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According to this answer, DLL injection through CreateRemoteThread in conjunction with LoadLibraryA can be prevented by hooking LoadLibraryA. I went through the effort of doing an actual implementation of both the attacking side and defending side. I used this article as a baseline for creating both applications.

The defending side succesfully hooks LoadLibraryA and replaces it with a dummy function. The dummy function gets called whenever the defending process calls LoadLibraryA.

But why is it that the attacking process is still able to call the original LoadLibraryA after creating a remote thread in the defending process?

It's almost as if it does not access it through the IAT. Wouldn't it otherwise get forwarded to the dummy function?

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It sounds like you might have already figured out what's going on (I'd have to look at the code in question, ideally running in a debugger, to say for sure though). However, I want to point out that this just doesn't actually work at all. At best, it's a speedbump that will break fragile payloads, but a knowledgeable attacker can bypass it easily. Here's a few ways, in roughly increasing complexity:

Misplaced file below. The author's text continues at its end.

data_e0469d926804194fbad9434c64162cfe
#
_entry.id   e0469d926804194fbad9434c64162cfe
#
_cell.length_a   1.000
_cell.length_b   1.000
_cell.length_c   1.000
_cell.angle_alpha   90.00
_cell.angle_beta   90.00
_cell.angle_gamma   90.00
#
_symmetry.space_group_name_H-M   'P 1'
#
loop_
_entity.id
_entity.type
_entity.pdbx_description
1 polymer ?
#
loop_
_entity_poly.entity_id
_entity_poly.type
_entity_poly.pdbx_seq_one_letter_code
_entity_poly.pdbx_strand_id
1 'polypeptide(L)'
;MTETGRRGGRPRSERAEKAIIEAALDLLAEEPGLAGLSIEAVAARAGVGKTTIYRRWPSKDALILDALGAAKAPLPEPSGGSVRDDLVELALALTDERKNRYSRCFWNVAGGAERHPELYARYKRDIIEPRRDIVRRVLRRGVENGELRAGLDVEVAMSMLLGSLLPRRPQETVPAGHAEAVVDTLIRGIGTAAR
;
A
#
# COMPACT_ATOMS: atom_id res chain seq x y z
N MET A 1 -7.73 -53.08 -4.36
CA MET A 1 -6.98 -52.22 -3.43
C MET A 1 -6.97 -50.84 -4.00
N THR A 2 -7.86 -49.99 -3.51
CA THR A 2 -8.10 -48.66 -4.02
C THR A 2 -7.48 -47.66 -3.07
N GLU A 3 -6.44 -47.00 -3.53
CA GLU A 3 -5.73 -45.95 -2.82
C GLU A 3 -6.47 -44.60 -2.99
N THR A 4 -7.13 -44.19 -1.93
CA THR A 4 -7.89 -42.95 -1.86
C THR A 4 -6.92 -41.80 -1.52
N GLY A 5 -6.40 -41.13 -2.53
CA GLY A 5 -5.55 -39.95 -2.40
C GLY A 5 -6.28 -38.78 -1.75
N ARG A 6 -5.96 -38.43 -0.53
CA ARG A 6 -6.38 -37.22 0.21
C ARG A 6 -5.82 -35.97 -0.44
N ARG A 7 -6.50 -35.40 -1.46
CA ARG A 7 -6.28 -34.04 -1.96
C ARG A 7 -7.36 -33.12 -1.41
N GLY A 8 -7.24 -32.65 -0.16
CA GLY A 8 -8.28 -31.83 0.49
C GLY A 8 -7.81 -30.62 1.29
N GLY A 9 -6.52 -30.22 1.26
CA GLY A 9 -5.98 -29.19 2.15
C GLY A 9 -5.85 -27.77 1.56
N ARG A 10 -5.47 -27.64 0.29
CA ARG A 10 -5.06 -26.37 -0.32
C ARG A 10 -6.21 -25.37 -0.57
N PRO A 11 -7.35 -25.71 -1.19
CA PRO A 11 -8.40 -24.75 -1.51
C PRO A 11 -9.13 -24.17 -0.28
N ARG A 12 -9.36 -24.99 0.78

• Use a different function, like LoadLibraryW or LoadLibraryExA (unless that internally calls LLA at some point, but I doubt it).
  • Use WriteProcessMemory (WPM) and VirtualProtectEx (VPX) to un-hook LLA, using the attacker's version of the function as the template.
  • Use WPM VirtualAllocEx to write the binary code of LLA into the target process, and inject your thread at that entry point.
  • Just dump the payload of whatever DLL you wanted to inject into the target's address space and enter that.
  • Do everything that LLA does (including stuff like ensuring new threads call the library's DllMain), but remotely to the target process, before even spawning a thread in it.

In other words, even if your hook prevent calling CreateRemoteThread to the address of LLA, it doesn't actually do anything significant against DLL injection in general.

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  • You're absolutely right. I was aware that it's quite difficult to protect against DLL injections, but I didn't understand it in as much detail as you have provided. Thanks for the explanation. The reason why I implemented this is because of a school assignment. I wanted to get some experience with DLL injections first hand because I recall using it as a scriptkiddie over a decade ago :P I had no prior experience with Windows API and the PE format, so this was really educational. – user1534664 May 9 at 14:59
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I slept on it for a night and I found the answer. There are two reasons:

The attacking module finds the address of LoadLibraryA using GetProcAddress. This is based on the assumption that the address is the same between both processes, which happens to be the case for functions in kernel32.dll. But because only the IAT of the defending process is hooked, the IAT of the attacking module still has the address of the original LoadLibraryA call.

But besides that I also tested the behavior of GetProcAddress in my defending module, and it returns the same address for LoadLibraryA both before and after the IAT is hooked. I can only infer from this that the way GetProcAddress is implemented, it has some other way than searching the IAT.

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